The Labor Army of Tomorrow: Masculinity and the Internationalization of Veterans’ Rehabilitation, 1914-1924


Mellon/ACLS Dissertation Completion Fellowships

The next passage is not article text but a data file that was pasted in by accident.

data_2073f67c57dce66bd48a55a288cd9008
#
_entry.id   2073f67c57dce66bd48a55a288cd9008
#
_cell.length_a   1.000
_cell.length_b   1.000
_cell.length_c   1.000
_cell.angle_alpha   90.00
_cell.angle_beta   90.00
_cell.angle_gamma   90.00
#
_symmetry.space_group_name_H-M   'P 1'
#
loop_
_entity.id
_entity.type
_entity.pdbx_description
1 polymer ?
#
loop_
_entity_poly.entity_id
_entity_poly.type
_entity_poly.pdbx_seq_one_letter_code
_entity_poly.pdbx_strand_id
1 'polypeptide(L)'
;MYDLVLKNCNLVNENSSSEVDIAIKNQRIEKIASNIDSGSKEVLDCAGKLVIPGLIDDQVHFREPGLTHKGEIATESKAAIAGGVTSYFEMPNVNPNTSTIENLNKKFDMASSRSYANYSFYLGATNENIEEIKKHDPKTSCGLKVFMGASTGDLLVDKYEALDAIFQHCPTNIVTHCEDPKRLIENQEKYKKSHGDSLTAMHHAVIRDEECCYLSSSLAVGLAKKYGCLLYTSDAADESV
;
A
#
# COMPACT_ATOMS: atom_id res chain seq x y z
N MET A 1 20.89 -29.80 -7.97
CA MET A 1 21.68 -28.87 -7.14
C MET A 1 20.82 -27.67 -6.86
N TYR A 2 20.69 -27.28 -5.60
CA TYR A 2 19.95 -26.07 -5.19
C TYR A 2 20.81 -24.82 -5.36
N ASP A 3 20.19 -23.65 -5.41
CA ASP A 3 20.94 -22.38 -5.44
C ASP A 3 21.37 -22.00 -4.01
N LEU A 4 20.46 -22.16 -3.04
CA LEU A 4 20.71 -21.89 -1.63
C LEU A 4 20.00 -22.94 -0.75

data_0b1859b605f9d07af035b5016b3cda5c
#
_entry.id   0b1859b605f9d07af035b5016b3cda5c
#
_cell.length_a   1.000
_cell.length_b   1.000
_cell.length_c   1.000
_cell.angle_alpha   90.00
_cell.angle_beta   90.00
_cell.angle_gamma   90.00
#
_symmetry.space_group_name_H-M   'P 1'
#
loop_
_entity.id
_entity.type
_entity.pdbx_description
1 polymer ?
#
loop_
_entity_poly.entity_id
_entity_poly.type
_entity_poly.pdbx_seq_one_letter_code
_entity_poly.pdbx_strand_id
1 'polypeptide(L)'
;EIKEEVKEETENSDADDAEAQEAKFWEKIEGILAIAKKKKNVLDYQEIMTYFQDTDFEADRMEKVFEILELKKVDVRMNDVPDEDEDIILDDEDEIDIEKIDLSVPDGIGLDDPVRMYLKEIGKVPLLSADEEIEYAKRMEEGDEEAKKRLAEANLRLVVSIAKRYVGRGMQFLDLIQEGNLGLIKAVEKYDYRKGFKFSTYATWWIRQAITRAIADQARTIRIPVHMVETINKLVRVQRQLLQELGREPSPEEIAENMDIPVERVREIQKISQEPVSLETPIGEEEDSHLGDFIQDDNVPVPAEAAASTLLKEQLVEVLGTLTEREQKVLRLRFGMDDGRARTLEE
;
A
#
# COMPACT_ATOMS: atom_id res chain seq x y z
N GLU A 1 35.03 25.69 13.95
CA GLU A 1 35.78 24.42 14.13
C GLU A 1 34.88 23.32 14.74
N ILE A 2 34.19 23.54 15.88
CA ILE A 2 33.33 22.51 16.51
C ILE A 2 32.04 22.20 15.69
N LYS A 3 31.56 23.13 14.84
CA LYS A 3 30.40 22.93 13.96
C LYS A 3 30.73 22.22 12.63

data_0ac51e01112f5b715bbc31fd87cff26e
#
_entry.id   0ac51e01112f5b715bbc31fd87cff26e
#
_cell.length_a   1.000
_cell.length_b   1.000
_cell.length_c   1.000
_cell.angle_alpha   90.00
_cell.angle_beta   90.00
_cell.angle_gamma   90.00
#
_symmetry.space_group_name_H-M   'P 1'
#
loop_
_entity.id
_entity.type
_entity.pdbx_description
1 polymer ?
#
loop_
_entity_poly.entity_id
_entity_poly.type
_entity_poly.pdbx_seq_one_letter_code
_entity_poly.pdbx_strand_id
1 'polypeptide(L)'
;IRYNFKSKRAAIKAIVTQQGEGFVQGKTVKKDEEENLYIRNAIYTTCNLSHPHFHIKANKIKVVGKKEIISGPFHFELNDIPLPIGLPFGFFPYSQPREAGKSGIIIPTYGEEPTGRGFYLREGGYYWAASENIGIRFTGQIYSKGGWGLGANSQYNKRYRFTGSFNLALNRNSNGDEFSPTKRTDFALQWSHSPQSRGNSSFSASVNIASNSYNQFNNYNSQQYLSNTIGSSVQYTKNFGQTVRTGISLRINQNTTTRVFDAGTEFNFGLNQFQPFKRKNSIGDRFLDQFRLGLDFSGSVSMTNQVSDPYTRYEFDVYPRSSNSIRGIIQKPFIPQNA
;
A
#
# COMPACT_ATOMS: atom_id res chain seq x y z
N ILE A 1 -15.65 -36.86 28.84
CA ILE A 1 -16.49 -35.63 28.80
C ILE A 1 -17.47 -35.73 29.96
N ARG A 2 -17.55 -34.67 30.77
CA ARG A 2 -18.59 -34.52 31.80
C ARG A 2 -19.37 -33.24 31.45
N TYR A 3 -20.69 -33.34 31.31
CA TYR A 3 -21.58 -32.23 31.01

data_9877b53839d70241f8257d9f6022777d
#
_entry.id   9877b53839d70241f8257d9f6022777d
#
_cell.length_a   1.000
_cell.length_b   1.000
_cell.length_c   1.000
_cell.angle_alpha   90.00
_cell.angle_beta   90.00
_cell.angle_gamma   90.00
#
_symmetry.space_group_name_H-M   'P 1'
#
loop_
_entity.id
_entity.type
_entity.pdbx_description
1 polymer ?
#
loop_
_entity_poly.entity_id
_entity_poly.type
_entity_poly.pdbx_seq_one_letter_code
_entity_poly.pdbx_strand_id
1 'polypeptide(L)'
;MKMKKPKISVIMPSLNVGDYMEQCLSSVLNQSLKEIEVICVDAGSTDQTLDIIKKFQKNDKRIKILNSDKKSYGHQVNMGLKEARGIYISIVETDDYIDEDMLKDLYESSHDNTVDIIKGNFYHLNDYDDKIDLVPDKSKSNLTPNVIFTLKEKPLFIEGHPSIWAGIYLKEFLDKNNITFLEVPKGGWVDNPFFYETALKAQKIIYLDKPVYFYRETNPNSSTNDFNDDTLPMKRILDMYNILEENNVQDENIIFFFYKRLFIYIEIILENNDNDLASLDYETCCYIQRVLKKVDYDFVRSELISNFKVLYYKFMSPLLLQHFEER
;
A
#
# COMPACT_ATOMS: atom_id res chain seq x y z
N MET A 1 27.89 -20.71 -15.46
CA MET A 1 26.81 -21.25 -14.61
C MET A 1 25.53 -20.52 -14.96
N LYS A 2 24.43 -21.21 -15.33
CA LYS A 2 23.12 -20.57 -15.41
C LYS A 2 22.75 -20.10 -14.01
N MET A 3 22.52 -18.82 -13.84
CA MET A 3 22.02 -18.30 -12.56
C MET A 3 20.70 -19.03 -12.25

This dissertation explores the growth of wartime rehabilitation initiatives during World War I and the rhetoric that accompanied and facilitated their expansion. During this period, the Allied nations—and later, ex-enemies—collaborated in the development of rehabilitative language and practices that were deeply influenced by political ideologies and modern conceptions of ideal manliness. The project demonstrates the extent to which the new focus on rehabilitation and the reconstruction of the disabled male body both encouraged and frustrated international community building in the early twentieth century, and how wartime rhetoric about duty, debt, and masculinity and new understandings of rehabilitative rights for the war-wounded opened a space to consider how such rights might be extended to others.